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So you keep up with the show?
My wife and I have loved the show from the get-go, and I'd seen a couple episodes and loved it by the time I auditioned. We never missed one. It's date night.
There was a lot of sandwich eating in the premiere. Does Mad Men serve good prop food?
It was a really good sausage sandwich, and it was really spicy too. You could almost feel your face getting redder. I had another scene one time where I was eating a roast beef sandwich and smoking a cigarette at the same time. The roast beef sandwich was phenomenal. The only bad food experience I had was at the end of season five. They cut out a line that my wife had me on a diet, and I was eating cottage cheese and Melba toast. Melba toast is the worst possible thing to put in your mouth if you're trying to act. It's incredibly dry, and I was gagging through the scene. It's funny, when shows get more money, normally it goes on the screen, but they have the best food there. An army marches on its stomach, and they don't spare any money on the food budget.
How do you think Freddy peeing his pants ranks in the pantheon of shocking moments?
I think it's up there with the lawnmower. People bring it up anytime they talk to me about the show. And with people who don't know the show very well, I say, " I'm the guy who peed his pants." "Oh yeah!" I'll say it's top 10, but Betty shooting birds was pretty big...so was the picnic where they just left their garbage and it blew off into the wind.
Freddy and Peggy seem to be in a better place. Do you think he's evolved?
From the first season when I said, "Yeah, it was like watching a dog play the piano," commenting on Peggy pitching the Basket of Kisses? Yeah, Freddy has come a long way. But even in that last scene [in the premiere] I made a comment -- "Well, she lifted her leg on it" -- again a dog reference. You saw that Freddy's stuff was kind of hackneyed, she was getting more power, and he was old school. I like to think that he still gets it. There is a universality to the ad game that doesn't all have to change and be freaky Old Spice ads. There's a romanticism you have to have in the ad world, and I think Freddy's got that at least. His relationship with her has always been kind of paternal to me.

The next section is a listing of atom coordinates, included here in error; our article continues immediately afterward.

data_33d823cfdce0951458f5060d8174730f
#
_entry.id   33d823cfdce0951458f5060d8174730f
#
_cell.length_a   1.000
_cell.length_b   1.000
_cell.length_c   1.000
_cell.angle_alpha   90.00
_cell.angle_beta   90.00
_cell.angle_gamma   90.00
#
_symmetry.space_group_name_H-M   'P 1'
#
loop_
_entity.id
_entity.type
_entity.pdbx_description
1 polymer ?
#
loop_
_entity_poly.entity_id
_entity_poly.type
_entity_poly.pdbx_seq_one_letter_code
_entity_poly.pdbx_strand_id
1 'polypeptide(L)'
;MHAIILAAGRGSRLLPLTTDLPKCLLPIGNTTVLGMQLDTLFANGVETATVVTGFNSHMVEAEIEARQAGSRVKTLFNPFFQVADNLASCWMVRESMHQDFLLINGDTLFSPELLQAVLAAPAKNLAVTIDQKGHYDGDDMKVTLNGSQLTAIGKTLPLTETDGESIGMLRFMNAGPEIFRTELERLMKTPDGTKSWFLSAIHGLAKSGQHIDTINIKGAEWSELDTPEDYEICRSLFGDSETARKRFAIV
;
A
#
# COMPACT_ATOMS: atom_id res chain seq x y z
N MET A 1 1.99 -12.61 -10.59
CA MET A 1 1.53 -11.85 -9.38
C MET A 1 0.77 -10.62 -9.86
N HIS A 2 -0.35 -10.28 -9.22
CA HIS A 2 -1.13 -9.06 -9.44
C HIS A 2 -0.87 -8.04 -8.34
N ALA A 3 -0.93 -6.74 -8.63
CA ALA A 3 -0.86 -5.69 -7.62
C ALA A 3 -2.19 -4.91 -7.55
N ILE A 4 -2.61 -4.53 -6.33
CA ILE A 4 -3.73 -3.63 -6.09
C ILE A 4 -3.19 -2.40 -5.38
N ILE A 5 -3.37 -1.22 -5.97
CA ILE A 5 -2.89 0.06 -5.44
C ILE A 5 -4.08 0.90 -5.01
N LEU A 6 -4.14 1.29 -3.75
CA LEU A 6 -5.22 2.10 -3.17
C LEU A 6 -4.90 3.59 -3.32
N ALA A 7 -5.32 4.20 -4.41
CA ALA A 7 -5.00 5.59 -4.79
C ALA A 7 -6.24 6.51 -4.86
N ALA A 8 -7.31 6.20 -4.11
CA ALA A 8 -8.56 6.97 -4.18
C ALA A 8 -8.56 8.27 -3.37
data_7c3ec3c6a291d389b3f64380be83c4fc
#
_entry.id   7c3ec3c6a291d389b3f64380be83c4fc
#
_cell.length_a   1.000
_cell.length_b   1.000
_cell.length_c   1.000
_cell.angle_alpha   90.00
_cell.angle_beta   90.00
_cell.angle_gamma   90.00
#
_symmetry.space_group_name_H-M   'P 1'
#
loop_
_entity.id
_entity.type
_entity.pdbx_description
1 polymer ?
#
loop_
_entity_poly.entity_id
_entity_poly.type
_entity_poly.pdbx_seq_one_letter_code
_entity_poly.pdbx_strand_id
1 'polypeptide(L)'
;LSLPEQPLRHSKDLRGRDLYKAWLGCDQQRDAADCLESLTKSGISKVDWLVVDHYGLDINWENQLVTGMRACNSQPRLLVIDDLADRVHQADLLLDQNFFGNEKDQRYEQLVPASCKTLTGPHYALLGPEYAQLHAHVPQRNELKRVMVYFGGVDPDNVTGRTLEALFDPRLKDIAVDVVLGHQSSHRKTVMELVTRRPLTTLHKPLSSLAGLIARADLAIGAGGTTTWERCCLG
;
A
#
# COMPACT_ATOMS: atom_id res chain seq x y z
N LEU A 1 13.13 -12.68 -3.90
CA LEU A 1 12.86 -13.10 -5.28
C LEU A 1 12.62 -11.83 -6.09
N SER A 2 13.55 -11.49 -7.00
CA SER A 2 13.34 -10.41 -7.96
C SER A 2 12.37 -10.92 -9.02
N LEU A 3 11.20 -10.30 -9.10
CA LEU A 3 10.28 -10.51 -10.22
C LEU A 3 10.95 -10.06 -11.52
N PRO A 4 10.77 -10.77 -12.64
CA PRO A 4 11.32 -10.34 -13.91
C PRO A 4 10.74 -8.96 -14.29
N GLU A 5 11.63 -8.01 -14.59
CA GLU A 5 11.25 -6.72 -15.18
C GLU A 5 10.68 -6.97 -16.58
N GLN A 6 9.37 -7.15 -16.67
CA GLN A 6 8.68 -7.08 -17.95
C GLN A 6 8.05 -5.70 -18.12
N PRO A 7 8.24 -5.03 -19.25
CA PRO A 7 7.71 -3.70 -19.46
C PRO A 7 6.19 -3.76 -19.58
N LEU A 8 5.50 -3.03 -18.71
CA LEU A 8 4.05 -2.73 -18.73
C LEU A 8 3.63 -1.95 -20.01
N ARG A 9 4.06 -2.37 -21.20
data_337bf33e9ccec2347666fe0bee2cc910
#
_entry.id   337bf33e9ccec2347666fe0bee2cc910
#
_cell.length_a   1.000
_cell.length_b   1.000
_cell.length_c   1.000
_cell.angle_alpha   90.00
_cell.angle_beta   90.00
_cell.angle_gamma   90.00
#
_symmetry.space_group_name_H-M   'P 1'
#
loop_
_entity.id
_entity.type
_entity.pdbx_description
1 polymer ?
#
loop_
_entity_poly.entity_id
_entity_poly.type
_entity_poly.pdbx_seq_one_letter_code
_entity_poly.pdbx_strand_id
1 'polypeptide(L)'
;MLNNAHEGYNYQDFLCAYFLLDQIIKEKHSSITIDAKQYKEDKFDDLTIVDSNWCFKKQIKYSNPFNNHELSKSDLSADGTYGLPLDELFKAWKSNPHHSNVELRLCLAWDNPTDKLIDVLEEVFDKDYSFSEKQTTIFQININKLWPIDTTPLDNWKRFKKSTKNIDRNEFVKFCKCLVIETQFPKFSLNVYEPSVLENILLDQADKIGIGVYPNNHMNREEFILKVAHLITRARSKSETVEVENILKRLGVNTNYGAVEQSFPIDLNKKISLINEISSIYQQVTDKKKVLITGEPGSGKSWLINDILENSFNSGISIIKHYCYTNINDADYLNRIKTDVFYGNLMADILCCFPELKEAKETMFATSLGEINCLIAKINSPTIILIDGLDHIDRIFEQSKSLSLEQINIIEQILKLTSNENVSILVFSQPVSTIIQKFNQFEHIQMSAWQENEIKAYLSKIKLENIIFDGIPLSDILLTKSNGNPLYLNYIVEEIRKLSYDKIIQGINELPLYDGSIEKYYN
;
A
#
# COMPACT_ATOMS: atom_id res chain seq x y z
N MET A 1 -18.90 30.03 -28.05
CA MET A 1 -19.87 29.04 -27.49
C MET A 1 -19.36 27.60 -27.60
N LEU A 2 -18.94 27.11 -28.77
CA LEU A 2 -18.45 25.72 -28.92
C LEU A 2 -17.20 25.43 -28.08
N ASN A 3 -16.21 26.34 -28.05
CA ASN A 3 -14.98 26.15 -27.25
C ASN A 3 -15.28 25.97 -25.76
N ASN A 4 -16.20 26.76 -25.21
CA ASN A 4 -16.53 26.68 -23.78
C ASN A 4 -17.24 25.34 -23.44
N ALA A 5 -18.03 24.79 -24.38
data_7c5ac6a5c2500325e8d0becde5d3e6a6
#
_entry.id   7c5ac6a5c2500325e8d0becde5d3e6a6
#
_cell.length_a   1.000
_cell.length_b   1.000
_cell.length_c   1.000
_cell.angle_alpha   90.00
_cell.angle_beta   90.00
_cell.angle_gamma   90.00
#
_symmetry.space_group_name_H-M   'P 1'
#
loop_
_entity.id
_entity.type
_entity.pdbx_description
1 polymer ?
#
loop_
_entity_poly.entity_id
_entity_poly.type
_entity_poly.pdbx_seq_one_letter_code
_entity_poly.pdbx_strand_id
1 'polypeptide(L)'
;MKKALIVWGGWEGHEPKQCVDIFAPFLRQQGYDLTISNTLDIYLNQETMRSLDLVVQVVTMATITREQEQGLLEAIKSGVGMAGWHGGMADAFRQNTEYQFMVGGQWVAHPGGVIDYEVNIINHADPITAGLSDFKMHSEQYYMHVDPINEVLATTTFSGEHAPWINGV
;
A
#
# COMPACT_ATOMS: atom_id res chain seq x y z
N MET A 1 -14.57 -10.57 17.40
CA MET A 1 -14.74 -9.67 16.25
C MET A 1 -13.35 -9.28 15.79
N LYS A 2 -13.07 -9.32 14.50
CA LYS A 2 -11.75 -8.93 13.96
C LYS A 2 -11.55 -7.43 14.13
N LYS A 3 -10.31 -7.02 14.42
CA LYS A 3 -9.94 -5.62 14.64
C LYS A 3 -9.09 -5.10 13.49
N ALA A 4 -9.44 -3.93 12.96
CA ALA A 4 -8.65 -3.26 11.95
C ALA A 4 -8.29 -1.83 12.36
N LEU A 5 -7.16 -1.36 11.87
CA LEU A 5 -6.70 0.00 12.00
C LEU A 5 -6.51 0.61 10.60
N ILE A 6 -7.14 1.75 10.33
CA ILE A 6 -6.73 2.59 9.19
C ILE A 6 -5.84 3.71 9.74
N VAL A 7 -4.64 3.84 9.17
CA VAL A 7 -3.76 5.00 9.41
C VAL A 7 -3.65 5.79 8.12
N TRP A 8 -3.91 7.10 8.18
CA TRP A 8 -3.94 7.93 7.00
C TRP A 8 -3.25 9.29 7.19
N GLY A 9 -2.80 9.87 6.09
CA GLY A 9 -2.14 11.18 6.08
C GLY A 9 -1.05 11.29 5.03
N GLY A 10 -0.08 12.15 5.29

What do you think of the empire Chuck Lorre's built since Dharma & Greg?
Here's a guy who Cybill Shepherd fired from the show he created for her. He created Grace Under Fire and [Brett Butler] fired him. He had some tough luck. With Dharma & Greg, he really hit his stride and got that universal respect throughout the industry. He is a great fixer of scenes. If something is wrong, he can walk in and within 30 seconds tell you what the deal is and fix it. He's always had the talent, but the empire is incredible. I've only done four or five episodes of Two and a Half Men, and its amazing how many people recognize me for that more than anything else in my career. The crew on that, they all worked on Dharma. It's hysterical to go back there and work with these people who are in he same place as 1997 and have the most steady gig in the world. They're all pretty happy.
Do you miss sitcom work?
It's the best gig in the whole world. We shot Dharma & Greg six blocks from my house for five years. I had a Dodge Durango that I sold after five years, and it only had like 12,000 miles on it. My whole life was within eight square blocks of my house. There was a golf course across the street. In my downtime, I was on the driving range. Everybody on that show just knew that it was the gravy train with biscuit wheels.
And you directed there as well?
I love directing the four-camera. I'd love to get back into that, but everything went single-cam for a while. Now Chuck has one director, Mark Cendrowski, for The Big Bang Theory and James Widdoes on Two and a Half Men. And Mike and Molly, James Burrows was directing all of those for a while. Three guys making millions. On Dharma, every three episodes, we had a different director.
Sitcoms have become very monogamous with directors.
It's painful for the rest of us.